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Publication Abstract Display
Type: Poster
Title: Habitual prospective memory in HIV infection.
Authors: Woods SP, Weber E, Cattie JE, Cushman C, Grant I, and the HNRP Group
Date: 02-15-2012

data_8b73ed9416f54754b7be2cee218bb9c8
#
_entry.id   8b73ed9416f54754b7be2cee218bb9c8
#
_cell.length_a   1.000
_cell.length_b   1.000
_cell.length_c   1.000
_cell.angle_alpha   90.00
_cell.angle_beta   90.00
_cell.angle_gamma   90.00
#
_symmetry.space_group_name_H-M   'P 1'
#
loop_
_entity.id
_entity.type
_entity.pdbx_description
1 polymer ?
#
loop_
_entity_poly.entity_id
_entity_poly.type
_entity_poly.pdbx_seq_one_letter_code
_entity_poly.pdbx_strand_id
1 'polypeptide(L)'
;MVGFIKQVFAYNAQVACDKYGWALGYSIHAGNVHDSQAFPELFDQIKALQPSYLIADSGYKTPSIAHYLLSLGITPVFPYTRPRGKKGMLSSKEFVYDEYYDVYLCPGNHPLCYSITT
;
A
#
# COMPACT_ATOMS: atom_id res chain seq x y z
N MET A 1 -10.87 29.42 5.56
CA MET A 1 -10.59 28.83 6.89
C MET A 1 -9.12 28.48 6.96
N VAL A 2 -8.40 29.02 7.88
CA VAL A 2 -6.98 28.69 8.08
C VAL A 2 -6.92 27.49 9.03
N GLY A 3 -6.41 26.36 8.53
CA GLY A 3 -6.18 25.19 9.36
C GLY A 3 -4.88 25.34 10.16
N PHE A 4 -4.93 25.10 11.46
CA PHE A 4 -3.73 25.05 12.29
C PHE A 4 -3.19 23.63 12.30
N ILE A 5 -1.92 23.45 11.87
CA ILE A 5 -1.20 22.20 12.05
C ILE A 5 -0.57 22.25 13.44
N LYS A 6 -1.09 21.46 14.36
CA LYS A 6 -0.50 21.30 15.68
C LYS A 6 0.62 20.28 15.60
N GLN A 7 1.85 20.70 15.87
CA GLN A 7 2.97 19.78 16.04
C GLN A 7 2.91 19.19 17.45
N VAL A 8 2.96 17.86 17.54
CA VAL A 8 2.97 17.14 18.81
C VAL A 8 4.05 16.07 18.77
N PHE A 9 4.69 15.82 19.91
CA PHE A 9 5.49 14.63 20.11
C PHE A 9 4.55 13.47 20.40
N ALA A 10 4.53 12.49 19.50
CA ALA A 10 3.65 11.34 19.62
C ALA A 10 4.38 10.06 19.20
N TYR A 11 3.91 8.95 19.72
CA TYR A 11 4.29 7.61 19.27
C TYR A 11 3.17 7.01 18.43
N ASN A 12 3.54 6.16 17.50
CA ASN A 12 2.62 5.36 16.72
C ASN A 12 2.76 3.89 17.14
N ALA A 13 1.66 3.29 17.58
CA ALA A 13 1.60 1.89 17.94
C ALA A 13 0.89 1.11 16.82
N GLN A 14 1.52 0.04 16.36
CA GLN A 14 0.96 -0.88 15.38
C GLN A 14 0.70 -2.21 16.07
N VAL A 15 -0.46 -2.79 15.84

Abstract:The prevalence of older adults living with HIV infection is on the rise, due in large part to the success of antiretroviral therapies. Older age and HIV infection may confer additive adverse effects on neurocognitive outcomes, including prospective memory (PM), which may increase the risk of everyday functioning complications. To extend this literature, the current study evaluated the combined effects of HIV and aging on habitual PM, which is hypothesized to better reflect real-world situations in which an intention recurs at regular intervals (e.g., medication adherence). Participants included 55 older (i.e., >50 years) HIV+ and 41 older HIV- subjects, as well as 34 younger (i.e., < 40 years) HIV+ and 39 younger HIV- participants. Subjects completed a habitual PM task in which they were instructed to press the space bar one time per one-minute trial of a computerized Stroop paradigm (but not within the first 10 seconds). Results showed main effects of HIV serostatus (p=.04), such that HIV-infected subjects had higher rates of omission errors (d=.33), but no main effect of age or interaction (ps>.10). No main effects or interactions were observed for early responding or errors of commission (ps>.10). Within the HIV+ groups, higher rates of habitual PM omission errors correlated with executive dysfunction, retrospective memory deficits, and semi-naturalistic PM failures (ps<.05). Independent of age, persons living with HIV infection may experience difficulty fulfilling future intentions, even when such intentions recur at regular intervals. The possible unique role of HIV-associated habitual PM deficits in everyday functioning outcomes may warrant investigation.

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